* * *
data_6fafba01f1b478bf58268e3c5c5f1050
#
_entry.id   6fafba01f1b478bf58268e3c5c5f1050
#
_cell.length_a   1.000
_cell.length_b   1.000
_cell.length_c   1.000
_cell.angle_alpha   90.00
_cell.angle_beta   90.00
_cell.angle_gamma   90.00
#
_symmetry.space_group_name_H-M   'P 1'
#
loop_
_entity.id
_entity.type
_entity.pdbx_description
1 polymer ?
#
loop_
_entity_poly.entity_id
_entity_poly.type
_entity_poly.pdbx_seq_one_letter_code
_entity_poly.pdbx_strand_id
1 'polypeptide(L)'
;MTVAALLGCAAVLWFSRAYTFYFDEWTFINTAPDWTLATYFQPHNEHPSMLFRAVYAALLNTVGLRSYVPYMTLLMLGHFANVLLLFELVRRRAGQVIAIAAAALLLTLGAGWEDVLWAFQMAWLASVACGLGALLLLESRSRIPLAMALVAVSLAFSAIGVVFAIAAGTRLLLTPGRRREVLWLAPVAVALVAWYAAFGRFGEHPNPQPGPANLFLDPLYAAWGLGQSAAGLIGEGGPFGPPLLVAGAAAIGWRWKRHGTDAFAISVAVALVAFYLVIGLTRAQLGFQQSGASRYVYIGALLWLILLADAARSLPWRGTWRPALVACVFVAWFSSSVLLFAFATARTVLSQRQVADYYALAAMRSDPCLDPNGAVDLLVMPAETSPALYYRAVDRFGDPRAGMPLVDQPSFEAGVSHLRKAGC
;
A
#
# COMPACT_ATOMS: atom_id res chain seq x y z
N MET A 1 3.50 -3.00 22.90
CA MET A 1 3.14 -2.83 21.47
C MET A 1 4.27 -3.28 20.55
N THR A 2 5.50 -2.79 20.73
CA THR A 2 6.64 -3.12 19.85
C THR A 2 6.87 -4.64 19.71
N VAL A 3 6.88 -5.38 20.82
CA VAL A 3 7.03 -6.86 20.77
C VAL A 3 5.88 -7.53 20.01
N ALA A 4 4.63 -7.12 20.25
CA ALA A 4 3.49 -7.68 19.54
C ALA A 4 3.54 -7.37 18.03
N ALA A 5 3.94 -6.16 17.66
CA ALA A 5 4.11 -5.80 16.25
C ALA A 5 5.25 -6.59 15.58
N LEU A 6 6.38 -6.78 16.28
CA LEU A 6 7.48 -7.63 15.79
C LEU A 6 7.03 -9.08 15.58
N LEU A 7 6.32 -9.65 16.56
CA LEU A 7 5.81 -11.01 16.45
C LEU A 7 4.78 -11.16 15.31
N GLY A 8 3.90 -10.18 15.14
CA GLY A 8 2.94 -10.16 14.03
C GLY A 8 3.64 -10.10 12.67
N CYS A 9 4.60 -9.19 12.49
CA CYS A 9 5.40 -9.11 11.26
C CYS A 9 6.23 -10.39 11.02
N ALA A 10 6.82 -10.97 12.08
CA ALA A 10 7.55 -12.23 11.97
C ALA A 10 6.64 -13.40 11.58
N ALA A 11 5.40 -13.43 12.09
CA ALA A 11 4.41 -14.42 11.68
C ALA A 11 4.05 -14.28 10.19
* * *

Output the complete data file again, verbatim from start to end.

data_6fafba01f1b478bf58268e3c5c5f1050
#
_entry.id   6fafba01f1b478bf58268e3c5c5f1050
#
_cell.length_a   1.000
_cell.length_b   1.000
_cell.length_c   1.000
_cell.angle_alpha   90.00
_cell.angle_beta   90.00
_cell.angle_gamma   90.00
#
_symmetry.space_group_name_H-M   'P 1'
#
loop_
_entity.id
_entity.type
_entity.pdbx_description
1 polymer ?
#
loop_
_entity_poly.entity_id
_entity_poly.type
_entity_poly.pdbx_seq_one_letter_code
_entity_poly.pdbx_strand_id
1 'polypeptide(L)'
;MTVAALLGCAAVLWFSRAYTFYFDEWTFINTAPDWTLATYFQPHNEHPSMLFRAVYAALLNTVGLRSYVPYMTLLMLGHFANVLLLFELVRRRAGQVIAIAAAALLLTLGAGWEDVLWAFQMAWLASVACGLGALLLLESRSRIPLAMALVAVSLAFSAIGVVFAIAAGTRLLLTPGRRREVLWLAPVAVALVAWYAAFGRFGEHPNPQPGPANLFLDPLYAAWGLGQSAAGLIGEGGPFGPPLLVAGAAAIGWRWKRHGTDAFAISVAVALVAFYLVIGLTRAQLGFQQSGASRYVYIGALLWLILLADAARSLPWRGTWRPALVACVFVAWFSSSVLLFAFATARTVLSQRQVADYYALAAMRSDPCLDPNGAVDLLVMPAETSPALYYRAVDRFGDPRAGMPLVDQPSFEAGVSHLRKAGC
;
A
#
# COMPACT_ATOMS: atom_id res chain seq x y z
N MET A 1 3.50 -3.00 22.90
CA MET A 1 3.14 -2.83 21.47
C MET A 1 4.27 -3.28 20.55
N THR A 2 5.50 -2.79 20.73
CA THR A 2 6.64 -3.12 19.85
C THR A 2 6.87 -4.64 19.71
N VAL A 3 6.88 -5.38 20.82
CA VAL A 3 7.03 -6.86 20.77
C VAL A 3 5.88 -7.53 20.01
N ALA A 4 4.63 -7.12 20.25
CA ALA A 4 3.49 -7.68 19.54
C ALA A 4 3.54 -7.37 18.03
N ALA A 5 3.94 -6.16 17.66
CA ALA A 5 4.11 -5.80 16.25
C ALA A 5 5.25 -6.59 15.58
N LEU A 6 6.38 -6.78 16.28
CA LEU A 6 7.48 -7.63 15.79
C LEU A 6 7.03 -9.08 15.58
N LEU A 7 6.32 -9.65 16.56
CA LEU A 7 5.81 -11.01 16.45
C LEU A 7 4.78 -11.16 15.31
N GLY A 8 3.90 -10.18 15.14
CA GLY A 8 2.94 -10.16 14.03
C GLY A 8 3.64 -10.10 12.67
N CYS A 9 4.60 -9.19 12.49
CA CYS A 9 5.40 -9.11 11.26
C CYS A 9 6.23 -10.39 11.02
N ALA A 10 6.82 -10.97 12.08
CA ALA A 10 7.55 -12.23 11.97
C ALA A 10 6.64 -13.40 11.58
N ALA A 11 5.40 -13.43 12.09
CA ALA A 11 4.41 -14.42 11.68
C ALA A 11 4.05 -14.28 10.19